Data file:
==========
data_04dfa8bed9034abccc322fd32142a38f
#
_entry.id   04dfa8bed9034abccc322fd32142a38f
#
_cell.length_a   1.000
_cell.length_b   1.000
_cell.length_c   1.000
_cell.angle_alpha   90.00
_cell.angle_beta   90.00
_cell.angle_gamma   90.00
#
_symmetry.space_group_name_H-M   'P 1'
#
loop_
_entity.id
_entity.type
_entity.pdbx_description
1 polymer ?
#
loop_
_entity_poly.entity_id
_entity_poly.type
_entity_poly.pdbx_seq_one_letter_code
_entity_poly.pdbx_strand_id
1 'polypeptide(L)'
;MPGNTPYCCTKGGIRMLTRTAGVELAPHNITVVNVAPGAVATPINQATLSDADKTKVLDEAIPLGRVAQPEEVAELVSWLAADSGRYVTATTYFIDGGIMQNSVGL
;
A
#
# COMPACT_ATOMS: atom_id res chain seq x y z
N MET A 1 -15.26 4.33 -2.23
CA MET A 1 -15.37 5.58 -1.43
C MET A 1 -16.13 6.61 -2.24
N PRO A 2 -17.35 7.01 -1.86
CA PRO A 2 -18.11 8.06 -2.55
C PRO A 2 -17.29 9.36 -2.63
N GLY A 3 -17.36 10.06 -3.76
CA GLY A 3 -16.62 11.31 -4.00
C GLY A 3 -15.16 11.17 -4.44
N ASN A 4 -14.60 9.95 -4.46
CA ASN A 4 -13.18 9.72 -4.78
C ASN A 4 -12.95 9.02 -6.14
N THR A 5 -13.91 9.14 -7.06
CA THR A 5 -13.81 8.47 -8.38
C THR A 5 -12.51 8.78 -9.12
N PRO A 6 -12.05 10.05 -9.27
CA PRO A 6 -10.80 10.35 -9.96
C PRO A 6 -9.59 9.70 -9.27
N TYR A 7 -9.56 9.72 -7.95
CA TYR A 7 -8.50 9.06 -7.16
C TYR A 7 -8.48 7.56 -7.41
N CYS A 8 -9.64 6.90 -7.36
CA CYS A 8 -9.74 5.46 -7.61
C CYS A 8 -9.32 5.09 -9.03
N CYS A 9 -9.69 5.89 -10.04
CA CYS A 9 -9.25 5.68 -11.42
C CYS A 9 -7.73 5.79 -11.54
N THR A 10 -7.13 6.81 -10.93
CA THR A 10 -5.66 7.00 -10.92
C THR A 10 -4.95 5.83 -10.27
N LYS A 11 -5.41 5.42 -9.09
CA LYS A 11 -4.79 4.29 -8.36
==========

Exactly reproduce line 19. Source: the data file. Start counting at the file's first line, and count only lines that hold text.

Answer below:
#